Saturday, January 24, 2009

My Holiday Reading Review

Holiday reading isn't what it used to be! With kids discovering new and varied ways to kill or maim themselves every day and a certain suicidal fascination with the beach, there just isn't the free time to lie back with a book. In fact, reading itself changes - some pages you get to read 5 times; others you skip (mainly because of cunning repositioning of your book with the result of losing the page). Anyways, I managed to get through a few in the margins. Here they are:

Dreamsongs - George RR Martin

Yes this is the Song of Ice and Fire author and it does include a short novella "The Hedge Knight" set some years before the action of the series. An interesting feature of this collection of short stories, TV screenplays and novellas is the running commentary by the author which reveals a range of career highlights including involvement as a writer for the Twilight Zone and the TV series Beauty and the Beast! I suppose at least it wasn't that angel one with the Little House on the Prairie guy...

Good fun with a broad selection of fantasy, sci-fi and horror - the interesting thing about Martin is that really he scorns the boundaries between the various genre, preferring to explore the characters most of all as they battle with their humanity. I quite liked Unsound Variations, a sci-fi twister concerning chess and time travel, The Skin Game, which was equal parts horror and sci-fi and of course The Hedge Knight. 8/10

Atilla - William Napier

I'm a sucker for a well-drawn historical novel and this met my expectations in all but one respect. It tracks the early years of Atilla as the sun sets on the Roman empire. Atilla learns more about Rome than they would probably like as a hostage to keep the allied Hun cavalry in line. Its a good yarn with some excellent action as well as thoughtful characterisation. Too late I realised it was a series. Still, I think the series will survive being broken. 8/10

Snare - Katharine Kerr

A classic Sci-Fi/Fantasy novel this one. Fantasy paradigm set on a sci-fi post civilisation breakdown foundation. Lots of interesting questions about identity and genetics as the protaganists discover their world is not what it seems. Some quite original concepts and a good read. 7/10

Sagramanda - Alan Dean Foster

Gosh I must have read a dozen books by this author and he never lets you down. This is set in "near-future India" and you get a sense of the population issues and resource scarcity playing out. Its a kind of sci-fi, commerial espionage, eco thriller. The underdog trying to make a newly created resource available to the world. Was excellent fun with its wacky range of characters but a little disappointing when you discover what the big secret is! 7/10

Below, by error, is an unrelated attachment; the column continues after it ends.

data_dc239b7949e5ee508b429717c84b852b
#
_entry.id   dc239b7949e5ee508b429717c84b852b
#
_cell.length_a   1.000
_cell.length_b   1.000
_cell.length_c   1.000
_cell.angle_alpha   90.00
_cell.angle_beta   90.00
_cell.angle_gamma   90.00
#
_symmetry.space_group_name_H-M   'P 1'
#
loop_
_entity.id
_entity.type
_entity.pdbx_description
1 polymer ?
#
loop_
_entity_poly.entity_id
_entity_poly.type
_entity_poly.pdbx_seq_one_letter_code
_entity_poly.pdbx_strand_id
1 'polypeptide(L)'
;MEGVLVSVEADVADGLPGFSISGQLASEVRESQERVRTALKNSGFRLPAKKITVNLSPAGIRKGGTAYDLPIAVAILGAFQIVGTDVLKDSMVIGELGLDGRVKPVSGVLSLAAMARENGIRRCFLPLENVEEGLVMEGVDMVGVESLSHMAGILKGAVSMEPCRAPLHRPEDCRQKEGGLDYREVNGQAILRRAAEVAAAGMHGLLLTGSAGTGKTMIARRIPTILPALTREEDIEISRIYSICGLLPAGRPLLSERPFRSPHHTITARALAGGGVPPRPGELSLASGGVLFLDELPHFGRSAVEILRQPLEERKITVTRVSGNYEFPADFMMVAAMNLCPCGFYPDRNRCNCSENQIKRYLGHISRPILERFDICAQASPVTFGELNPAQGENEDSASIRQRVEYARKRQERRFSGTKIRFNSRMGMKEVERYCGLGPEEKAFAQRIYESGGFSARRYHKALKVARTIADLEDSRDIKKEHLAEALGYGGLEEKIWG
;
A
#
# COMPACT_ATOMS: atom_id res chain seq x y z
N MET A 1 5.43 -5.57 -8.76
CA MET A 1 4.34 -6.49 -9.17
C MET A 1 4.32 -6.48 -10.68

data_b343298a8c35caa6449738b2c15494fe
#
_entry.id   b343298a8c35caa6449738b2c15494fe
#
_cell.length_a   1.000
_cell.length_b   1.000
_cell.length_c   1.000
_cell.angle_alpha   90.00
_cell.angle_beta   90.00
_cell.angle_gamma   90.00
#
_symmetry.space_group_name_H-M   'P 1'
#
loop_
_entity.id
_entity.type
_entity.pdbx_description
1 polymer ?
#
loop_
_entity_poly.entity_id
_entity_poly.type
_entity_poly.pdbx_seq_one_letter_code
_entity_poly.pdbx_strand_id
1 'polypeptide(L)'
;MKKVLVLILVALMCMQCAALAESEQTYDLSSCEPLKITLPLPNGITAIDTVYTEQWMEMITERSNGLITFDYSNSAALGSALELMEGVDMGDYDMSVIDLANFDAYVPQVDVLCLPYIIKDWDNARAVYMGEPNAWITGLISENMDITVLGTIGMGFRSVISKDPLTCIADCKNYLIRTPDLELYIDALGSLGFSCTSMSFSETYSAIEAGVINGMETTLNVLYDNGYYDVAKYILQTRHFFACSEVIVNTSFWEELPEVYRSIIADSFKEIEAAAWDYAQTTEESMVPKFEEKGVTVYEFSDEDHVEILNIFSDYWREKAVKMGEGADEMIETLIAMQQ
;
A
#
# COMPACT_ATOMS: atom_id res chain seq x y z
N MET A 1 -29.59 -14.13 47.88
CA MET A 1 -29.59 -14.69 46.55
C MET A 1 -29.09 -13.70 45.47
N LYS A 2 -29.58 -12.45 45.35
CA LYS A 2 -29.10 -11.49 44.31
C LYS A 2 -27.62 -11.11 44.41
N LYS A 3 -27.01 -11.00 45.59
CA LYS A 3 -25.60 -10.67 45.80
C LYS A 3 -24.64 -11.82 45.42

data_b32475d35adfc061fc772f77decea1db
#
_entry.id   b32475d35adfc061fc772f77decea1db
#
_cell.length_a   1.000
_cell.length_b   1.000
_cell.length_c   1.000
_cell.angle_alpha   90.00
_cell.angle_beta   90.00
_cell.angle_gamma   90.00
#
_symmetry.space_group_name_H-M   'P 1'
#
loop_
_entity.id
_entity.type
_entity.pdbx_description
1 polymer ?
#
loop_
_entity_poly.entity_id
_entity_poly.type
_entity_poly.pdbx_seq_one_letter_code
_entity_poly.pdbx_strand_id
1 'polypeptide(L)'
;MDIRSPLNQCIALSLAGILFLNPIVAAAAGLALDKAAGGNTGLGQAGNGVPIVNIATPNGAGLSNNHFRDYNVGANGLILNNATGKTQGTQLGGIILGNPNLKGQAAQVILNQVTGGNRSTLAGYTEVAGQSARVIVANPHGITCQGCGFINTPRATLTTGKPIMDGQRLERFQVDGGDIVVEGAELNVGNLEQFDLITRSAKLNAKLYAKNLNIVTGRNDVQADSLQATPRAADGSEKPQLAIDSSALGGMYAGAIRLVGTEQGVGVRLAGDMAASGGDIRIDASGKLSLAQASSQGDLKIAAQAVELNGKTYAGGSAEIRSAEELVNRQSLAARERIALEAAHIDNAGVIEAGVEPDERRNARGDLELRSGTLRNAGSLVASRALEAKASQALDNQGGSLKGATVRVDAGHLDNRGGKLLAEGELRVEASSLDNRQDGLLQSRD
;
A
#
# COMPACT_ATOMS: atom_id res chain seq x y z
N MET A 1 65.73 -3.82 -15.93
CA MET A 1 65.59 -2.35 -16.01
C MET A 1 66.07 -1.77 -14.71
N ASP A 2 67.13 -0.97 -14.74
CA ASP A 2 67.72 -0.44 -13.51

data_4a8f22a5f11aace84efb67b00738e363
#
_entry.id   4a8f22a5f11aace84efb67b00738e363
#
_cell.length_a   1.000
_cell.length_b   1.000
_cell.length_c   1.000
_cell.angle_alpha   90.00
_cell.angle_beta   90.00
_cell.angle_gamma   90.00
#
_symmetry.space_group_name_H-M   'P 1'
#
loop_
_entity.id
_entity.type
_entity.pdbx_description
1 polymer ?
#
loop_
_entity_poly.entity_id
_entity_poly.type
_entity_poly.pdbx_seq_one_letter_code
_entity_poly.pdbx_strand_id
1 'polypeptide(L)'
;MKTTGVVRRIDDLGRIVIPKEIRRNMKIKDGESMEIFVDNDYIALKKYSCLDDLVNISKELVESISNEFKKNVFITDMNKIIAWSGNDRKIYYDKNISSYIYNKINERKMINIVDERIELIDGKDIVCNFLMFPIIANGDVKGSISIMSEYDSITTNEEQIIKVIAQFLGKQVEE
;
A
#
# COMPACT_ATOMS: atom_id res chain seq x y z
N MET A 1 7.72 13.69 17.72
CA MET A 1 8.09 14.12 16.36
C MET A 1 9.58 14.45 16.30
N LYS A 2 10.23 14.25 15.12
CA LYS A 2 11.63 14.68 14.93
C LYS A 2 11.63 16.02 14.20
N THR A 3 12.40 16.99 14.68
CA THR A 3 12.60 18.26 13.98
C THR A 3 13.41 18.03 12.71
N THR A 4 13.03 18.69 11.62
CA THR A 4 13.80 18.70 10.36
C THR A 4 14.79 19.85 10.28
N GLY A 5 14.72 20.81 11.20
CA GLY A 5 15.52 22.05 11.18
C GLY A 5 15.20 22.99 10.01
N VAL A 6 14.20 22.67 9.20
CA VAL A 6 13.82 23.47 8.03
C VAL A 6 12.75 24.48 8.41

Days of Infamy - Harry Turtledove

This guy specialises in alternate history, perfect for a sci-fi/history buff! The premise is: what if the Japanese invaded Hawaii after Pearl Harbour? Its a good story with some excellent characters and some nice twists - like the invention of the windsurfer! Lots of "in jokes" as history is subtly changed. Also asks some big questions about racism and what people will do under pressure. 7/10

All in all, I missed finding that truly excellent read in the 9 or 10 range, but with all the distractions, I'm not sure I would have appreciated it.

8 comments:

Rhett said...

You read Dreamsongs! I've seen it in Whitcoulls...I'm jealous.

At the moment I'm reading Memories of Ice by Steven Erickson... part of a 10 book series called The Malazan Book of the Fallen, (he's written 8, I think)...

BJ said...

Yup and I just picked up one of his Wild Cards collections from the library today...and ordered the remaining 2 books in the Atilla series...phew! I'll need to get cracking as i am thinking about giving up the reading of fiction for Lent...

Rhett said...

Cool :-). I think you will have to advise me on some good sci-fi. I'm feeling a sci-fi itch; after I finish with Memories of Ice (it's a whopper at 1100 pages... some kind of record for me), I'm going to read Dune (been meaning to for ages, so I bought it)... then I'm open to suggestions and lendings.

And what a good Lent idea. You always think of good ones. For me, giving up fiction would be hard, but the hardest would be to give up either gaming or music (recreational listening of course, not counting church worship).

I'm thinking that giving up the Xbox 360 for lent might be an idea.

BJ said...

Muahahahaha...

Feel the strength of the dark side young paduin...

Already, a list have I made...

BJ said...
This comment has been removed by the author.
Rhett said...

Awesome. BTW, Lent decision... giving up the iPod for Lent. Will try to replace iPod time with God-time.

And as for your list, you should know that I a more of a space-opera, alien war, Babylon 5 kinda guy. Not so much a near-future, dare I even say, cyber-punk kinda guy.

But who knows, I might become one. You will have to wean me.

Anonymous said...

How ironic that you are complaining about only getting through five books this summer and I'm not even half way through one! Maybe I should spend more time on the toilet in the morning! :)

BJ said...

Its a metabolism thing...